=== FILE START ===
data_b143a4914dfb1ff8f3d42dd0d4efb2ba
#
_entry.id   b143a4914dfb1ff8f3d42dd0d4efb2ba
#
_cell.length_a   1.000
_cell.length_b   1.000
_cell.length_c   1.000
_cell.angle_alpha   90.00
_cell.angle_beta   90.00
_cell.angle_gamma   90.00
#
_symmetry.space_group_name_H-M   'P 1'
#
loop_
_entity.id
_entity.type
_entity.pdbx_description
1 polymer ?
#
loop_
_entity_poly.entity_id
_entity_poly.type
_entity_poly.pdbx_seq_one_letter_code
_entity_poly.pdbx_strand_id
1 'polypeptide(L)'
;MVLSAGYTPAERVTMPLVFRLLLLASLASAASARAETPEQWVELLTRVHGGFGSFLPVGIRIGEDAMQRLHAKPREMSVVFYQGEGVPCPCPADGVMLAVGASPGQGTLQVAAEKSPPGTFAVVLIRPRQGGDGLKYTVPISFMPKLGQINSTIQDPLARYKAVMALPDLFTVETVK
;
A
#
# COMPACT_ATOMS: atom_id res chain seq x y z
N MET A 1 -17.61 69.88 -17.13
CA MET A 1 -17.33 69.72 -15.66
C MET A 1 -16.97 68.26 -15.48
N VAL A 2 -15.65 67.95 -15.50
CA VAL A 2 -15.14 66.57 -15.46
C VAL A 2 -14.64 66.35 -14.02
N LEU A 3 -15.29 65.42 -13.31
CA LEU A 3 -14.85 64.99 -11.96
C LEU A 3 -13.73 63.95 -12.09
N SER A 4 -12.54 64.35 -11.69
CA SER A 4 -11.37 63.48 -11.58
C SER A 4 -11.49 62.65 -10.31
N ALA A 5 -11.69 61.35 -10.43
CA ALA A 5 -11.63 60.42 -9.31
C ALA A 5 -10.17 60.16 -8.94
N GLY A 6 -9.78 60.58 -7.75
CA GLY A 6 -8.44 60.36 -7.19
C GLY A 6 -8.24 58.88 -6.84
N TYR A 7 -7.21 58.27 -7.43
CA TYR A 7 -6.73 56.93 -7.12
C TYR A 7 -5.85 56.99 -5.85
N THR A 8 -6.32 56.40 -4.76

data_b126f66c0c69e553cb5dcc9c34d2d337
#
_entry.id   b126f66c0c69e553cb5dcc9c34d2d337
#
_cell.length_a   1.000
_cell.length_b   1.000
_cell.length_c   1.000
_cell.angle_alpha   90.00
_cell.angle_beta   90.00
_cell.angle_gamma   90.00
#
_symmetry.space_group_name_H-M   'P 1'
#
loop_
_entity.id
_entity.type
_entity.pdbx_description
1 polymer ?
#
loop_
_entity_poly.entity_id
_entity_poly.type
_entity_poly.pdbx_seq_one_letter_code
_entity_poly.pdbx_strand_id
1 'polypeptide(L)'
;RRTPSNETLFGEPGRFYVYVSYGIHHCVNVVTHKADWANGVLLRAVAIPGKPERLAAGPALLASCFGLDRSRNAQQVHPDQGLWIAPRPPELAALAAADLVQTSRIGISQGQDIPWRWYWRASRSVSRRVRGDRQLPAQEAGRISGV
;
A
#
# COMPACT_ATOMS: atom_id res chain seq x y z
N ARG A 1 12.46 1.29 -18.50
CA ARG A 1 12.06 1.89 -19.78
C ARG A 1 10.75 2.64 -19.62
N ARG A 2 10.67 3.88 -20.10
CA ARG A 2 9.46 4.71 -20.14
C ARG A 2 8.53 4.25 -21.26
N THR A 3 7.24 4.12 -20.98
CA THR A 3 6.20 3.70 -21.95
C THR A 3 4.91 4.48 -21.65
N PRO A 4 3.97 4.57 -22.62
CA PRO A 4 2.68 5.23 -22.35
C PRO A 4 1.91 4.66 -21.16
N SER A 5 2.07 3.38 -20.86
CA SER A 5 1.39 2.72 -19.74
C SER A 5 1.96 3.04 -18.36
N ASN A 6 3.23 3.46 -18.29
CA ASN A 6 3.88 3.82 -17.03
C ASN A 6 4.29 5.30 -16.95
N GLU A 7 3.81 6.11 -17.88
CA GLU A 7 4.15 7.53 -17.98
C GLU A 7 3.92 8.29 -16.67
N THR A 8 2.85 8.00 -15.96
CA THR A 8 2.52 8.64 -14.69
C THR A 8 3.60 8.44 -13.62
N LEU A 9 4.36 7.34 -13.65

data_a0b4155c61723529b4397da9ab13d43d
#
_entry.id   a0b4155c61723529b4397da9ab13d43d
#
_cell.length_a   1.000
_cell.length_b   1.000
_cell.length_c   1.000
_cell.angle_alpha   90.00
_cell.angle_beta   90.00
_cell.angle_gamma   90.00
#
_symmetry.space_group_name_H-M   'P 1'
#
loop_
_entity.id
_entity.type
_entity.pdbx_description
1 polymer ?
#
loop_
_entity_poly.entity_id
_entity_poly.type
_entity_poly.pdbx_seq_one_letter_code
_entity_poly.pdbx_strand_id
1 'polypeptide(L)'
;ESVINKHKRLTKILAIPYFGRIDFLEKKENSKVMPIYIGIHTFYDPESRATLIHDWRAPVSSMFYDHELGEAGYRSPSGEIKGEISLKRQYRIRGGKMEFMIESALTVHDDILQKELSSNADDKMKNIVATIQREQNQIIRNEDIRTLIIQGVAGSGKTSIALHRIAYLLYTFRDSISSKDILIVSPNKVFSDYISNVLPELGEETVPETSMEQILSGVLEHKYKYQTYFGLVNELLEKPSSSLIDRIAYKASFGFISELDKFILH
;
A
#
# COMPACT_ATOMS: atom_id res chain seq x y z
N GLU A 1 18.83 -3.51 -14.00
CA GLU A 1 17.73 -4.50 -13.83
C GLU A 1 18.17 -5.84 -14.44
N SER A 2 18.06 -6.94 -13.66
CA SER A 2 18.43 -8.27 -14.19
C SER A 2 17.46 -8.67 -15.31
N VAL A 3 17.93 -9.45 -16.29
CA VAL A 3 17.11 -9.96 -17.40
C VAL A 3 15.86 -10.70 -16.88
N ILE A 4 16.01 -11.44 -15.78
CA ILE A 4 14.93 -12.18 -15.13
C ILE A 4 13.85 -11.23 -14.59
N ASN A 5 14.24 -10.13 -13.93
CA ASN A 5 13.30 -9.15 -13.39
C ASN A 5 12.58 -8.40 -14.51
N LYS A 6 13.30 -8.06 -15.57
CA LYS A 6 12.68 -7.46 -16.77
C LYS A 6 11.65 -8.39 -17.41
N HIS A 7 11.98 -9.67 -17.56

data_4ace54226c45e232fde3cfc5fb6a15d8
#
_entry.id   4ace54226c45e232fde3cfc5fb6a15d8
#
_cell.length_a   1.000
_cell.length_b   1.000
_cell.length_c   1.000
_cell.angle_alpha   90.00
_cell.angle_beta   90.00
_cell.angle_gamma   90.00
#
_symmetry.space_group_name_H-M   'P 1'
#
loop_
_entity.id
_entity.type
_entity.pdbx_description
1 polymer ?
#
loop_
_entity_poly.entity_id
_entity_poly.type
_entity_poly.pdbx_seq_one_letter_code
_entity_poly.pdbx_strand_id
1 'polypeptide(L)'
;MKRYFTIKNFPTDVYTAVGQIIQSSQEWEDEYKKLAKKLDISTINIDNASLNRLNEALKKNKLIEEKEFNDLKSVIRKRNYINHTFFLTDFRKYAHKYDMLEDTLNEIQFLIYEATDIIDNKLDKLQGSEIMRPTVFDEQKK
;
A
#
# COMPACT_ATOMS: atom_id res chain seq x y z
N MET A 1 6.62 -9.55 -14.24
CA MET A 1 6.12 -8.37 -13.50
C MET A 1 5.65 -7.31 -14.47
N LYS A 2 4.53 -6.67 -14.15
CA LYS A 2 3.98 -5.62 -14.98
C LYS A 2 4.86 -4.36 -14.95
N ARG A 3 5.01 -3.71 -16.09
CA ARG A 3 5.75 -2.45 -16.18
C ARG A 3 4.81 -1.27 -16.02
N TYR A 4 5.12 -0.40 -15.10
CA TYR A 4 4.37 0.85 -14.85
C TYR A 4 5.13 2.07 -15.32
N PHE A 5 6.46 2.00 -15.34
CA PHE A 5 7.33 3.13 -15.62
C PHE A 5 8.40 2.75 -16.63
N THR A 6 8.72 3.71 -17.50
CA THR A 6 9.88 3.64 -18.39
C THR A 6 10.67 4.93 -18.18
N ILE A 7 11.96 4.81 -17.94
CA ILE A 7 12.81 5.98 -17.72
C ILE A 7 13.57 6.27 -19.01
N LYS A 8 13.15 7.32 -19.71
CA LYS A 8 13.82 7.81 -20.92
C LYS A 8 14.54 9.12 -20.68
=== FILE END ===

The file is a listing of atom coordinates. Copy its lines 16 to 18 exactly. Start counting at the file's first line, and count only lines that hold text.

_entity.type
_entity.pdbx_description
1 polymer ?